Act Now

act now

We already have many solutions. The resources page points to useful information and support organisations. We now need to adapt and adopt them:

  • set targets for repair and reuse
  • promote reuse and repair
  • increase public awareness
  • support skills and training
  • provide low cost (or free) facilities
  • upgrade more recycling centres (HWRCs) for reuse
  • reuse empty shops
  • provide mobile services
  • build partnerships with community repairers, commercial repairers and local authorities

do more, waste less …
demand more, waste less …

a checklist of possible actions, all of which help to support or promote repair and reuse …

Below are some of the available resources for UK-based Councils, Local Authorities and community initiatives to help deliver and support programmes, and make progress on delivering more repair and reuse capability.

The Local government Association provide a ‘route map’ of potential interventions for councils and some case studies. They also summarise potential solutions in their Routes to Reuse guide.

Suez have published a guide for councils and local authorities on how to increase their focus on circularity, reuse and repair. Solutions for stuff provides practical guidance for direct action, approaches to influence others or simply to signpost.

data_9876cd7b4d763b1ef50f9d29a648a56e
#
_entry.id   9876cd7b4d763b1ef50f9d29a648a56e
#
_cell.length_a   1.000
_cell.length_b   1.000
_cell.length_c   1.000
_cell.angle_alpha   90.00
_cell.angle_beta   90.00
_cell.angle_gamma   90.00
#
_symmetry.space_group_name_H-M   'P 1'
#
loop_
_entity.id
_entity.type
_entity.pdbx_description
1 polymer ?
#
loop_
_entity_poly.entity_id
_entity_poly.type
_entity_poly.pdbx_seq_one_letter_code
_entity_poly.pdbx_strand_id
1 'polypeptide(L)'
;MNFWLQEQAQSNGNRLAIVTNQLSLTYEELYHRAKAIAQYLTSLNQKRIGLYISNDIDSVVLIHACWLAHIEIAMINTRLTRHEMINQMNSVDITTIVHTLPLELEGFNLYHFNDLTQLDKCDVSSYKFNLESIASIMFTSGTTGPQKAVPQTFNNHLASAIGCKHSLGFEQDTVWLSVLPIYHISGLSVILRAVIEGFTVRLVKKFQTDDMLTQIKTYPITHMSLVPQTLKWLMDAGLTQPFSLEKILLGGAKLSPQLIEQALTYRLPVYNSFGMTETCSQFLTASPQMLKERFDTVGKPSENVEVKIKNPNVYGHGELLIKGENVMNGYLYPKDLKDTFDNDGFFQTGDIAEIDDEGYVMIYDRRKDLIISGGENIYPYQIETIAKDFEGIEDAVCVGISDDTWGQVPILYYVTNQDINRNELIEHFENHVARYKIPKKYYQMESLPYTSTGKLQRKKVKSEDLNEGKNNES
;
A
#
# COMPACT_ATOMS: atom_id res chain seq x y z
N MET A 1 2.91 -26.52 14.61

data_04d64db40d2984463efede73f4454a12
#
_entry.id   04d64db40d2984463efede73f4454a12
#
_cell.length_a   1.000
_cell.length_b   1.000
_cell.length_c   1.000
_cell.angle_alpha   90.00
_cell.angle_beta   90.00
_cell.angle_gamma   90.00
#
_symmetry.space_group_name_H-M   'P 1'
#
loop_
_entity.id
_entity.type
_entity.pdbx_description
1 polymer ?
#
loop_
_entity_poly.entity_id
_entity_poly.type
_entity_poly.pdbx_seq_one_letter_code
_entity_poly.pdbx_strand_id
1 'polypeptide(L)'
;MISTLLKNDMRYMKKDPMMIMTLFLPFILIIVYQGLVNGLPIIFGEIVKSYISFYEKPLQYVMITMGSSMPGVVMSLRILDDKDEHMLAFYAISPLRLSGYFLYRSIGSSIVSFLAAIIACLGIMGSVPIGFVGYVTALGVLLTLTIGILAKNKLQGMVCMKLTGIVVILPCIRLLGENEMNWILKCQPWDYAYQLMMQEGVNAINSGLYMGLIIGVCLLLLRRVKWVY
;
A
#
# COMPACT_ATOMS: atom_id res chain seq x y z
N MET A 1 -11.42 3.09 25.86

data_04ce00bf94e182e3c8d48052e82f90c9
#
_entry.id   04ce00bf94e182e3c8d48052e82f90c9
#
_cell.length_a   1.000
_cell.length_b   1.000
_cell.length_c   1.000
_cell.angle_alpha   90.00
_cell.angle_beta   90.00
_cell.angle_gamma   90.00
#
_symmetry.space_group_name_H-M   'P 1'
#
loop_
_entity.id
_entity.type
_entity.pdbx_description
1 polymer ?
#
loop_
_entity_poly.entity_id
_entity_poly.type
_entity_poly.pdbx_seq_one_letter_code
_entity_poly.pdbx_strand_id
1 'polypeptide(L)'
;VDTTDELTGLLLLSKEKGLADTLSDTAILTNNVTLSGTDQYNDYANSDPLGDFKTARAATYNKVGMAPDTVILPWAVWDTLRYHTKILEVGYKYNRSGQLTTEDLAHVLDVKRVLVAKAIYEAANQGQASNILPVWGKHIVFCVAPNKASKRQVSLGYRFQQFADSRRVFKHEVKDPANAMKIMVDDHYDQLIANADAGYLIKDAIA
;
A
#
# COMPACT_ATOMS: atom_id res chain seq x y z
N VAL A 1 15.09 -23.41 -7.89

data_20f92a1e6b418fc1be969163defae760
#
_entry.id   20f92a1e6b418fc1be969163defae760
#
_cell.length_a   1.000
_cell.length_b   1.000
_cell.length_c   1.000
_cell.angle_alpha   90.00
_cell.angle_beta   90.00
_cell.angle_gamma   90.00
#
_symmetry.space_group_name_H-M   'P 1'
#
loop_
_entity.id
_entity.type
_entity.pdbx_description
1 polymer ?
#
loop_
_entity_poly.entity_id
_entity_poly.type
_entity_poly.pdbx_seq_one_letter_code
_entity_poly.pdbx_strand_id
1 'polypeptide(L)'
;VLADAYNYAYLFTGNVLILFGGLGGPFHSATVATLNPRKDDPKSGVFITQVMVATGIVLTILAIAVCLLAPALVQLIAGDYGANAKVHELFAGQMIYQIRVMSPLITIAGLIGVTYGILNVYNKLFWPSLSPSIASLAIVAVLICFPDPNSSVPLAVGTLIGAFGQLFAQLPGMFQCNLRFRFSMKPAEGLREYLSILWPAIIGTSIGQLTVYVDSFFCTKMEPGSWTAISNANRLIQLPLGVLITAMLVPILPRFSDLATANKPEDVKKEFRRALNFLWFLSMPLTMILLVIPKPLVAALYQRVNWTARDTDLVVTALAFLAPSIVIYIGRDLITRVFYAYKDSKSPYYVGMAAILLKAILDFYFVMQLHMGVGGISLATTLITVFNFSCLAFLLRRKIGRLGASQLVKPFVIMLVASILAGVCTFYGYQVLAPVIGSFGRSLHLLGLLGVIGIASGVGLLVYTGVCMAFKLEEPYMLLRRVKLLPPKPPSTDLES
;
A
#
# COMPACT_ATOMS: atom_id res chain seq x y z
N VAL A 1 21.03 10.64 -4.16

– There are specific initiatives in London, like ReLondon, helping boroughs reduce waste, recycle more and embed circular practices. The One World Living  (OWL) programme is one of seven London-wide local authority climate progammes.  For electricals there is a specific OWL fact sheet identifying potential actions and resources.

– In Scotland, Circular Communities Scotland and grants available via Circular Economy Accelerator Centre.

– In Wales, Repair Cafe Wales and funding support from Landfill Disposals Tax Community Scheme. Examples and further contact information can be found here.

– In Northern Ireland, the NI Resources Network provides information on funds and grants available.

Some waste operators, like Suez have been promoting and moving towards more reuse at their waste collection centres, diverting reusable (and repairable) goods from waste.  WRAP have estimated that almost £300m in sales value could be realised from re-using WEEE each year in the UK.